toaster re-flow!

I only wish it didnt take 3-4 weeks for PCB's..  :)  (I am liking Elecrow because of the free color pcb's and still $10 for 10 pcbs)

thanks to you guys who genuinely like this stuff.. and like to talk and teach and educate others. (appreciate it)


HUH....  OK, now I'm looking at getting a vinyl cutter.  I have occasional access to one at a nearby FabLab, but it isn't terribly expensive.  I picked up a used toaster oven slated to be a reflow oven, as soon as I build the PID for it.  (Yeah, I know, but it's a trial run for when I build a PID for my espresso machine.)   ]:D

More projects than weekends, unfortunately.


haha.. I hear that..

unfortunately.. (for me)..  more projects than knowledge as well!  :)  lol..

and yes.. I do suggest the Silhouette Cameo.. great little machine..
no proprietary 'cartridges' for fonts/images/clip art..  (which is how most work)

you can import images.. (trace) then cut them.. .. create using their little tool box/GUI (not the best..no photoshop..lol)
if you get the upgraded software... you can import .svg files directly (and save too I think?)  which is kind of a sweet feature!

I made some etching on mugs (negative stencil on glass mug form dollar store..  into the media cabinet for some some sand blasting)..  can also be done for about $20.00 with 'air erasure' from HarborFrieght too..

great for parties and events to have fun with....etc.

plus geek stickers!  lol..  vinyl stuff for windows/cars/stencils..etc..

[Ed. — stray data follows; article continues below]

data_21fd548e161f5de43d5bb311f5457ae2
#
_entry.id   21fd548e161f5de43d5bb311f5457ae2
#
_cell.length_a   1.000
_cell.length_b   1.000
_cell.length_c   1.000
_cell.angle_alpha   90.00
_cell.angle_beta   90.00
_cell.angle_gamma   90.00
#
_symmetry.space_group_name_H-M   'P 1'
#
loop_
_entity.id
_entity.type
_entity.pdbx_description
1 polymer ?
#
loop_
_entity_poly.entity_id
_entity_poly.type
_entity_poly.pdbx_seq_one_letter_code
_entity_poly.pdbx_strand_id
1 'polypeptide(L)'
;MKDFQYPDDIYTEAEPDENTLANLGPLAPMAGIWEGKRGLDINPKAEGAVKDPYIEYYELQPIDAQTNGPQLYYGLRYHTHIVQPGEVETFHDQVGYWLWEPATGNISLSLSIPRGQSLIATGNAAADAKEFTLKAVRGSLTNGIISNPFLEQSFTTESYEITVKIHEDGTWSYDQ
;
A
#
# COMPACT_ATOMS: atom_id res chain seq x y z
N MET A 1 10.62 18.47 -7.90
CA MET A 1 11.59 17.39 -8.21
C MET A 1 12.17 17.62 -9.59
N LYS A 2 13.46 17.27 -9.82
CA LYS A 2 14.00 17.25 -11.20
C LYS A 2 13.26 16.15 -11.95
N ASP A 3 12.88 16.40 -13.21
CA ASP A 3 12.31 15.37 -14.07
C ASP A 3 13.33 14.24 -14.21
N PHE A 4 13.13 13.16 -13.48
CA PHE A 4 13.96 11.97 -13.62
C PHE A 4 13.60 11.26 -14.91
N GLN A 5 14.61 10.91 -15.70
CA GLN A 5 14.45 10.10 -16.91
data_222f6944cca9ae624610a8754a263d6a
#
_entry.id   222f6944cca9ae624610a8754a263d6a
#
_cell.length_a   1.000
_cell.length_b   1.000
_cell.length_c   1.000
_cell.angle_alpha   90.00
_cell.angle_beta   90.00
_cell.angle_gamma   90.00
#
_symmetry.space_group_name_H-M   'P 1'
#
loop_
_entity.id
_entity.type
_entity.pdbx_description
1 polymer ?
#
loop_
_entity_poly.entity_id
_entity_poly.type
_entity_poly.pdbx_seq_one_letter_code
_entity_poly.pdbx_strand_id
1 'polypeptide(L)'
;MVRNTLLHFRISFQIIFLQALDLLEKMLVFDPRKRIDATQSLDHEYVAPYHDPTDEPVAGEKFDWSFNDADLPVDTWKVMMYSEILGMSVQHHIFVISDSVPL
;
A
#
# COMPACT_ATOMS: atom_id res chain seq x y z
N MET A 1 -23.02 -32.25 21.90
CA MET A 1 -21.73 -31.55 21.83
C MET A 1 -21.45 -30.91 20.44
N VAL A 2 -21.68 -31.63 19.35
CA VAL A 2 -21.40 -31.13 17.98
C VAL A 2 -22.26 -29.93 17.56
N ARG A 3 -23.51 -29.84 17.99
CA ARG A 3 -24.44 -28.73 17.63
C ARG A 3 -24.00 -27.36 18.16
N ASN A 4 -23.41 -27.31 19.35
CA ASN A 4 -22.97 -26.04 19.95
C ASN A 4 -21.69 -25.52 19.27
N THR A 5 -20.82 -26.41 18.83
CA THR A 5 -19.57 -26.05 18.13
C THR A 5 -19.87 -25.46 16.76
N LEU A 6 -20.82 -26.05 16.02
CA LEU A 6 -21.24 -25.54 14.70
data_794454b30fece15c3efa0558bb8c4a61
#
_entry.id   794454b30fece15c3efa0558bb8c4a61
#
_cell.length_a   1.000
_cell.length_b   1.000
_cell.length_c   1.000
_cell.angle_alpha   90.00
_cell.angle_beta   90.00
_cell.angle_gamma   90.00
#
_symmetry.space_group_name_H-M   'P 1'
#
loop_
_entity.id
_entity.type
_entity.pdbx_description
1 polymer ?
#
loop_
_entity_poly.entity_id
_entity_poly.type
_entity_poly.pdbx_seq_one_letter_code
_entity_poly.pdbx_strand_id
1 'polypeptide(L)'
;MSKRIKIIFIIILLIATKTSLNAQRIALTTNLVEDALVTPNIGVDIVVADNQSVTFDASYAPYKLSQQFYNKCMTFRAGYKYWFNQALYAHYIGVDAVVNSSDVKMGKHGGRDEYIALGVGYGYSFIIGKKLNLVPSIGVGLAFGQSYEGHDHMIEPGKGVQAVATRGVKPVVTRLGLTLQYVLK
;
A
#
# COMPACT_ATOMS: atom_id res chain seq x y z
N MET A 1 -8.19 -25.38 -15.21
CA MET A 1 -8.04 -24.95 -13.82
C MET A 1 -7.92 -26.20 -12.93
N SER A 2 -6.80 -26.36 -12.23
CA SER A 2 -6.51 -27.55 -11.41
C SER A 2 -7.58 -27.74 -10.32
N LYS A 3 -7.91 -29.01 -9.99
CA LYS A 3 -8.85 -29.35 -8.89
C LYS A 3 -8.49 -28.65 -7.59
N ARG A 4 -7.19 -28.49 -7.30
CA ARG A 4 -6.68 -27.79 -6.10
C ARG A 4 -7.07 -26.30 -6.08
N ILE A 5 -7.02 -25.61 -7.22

but I think it use it for PCB stencils the most..  any time.. just pop-one out, smear some paste...populate & bake!


I have a very old Graphtec vinyl cutter that I started making PCBs and experimented with cutting solder stencils, then it quit working after we moved. Not had time to fix it.

You results look great! I agree with the sentiment that although this may be inefficient, you have to start somewhere.
Steve Greenfield AE7HD
Drawing Schematics: tinyurl.com/23mo9pf - tinyurl.com/o97ysyx - https://tinyurl.com/Technote8
Multitasking: forum.arduino.cc/index.php?topic=223286.0
gammon.com.au/blink - gammon.com.au/serial - gammon.com.au/interrupts


thanks for the support!  (I'm trying)  lol..

I think you can use the same Python stuff I am using for yours (Graphtec)...
it uses Gerber files as the source..(which is great cause I use Eagle)
and it cuts some pretty nice stencils.. (saves me $25-$35 a time when I make them myself!)

the 'kit' above is 5 stencils right there. :)

All the steps/guide is on Dangerous Prototypes forum.. (I think I have everything still saved too,.. if you cant find it let me know)

anyways.. I have everything done.. and ave moved things away from the temp button and using a DB-9 (serial) connector for the magazine to gun connection....

and since I have to disconnect one of the MAX chips (its in the magazine) and reconnect it.. Im having an issue on it re-initializing correctly..(or something)?  I made a thread on it...   (the fun never stops!)    LOL


any of you more experienced guys wanna take a shot at this one for me:



experience with the MAX7219/MAX7221 chips is needed..  more or less having trouble removing a part/component/pcb from the circuit  (that has a MAX chip on it).. and re-inserting it later to continue 'running/updating'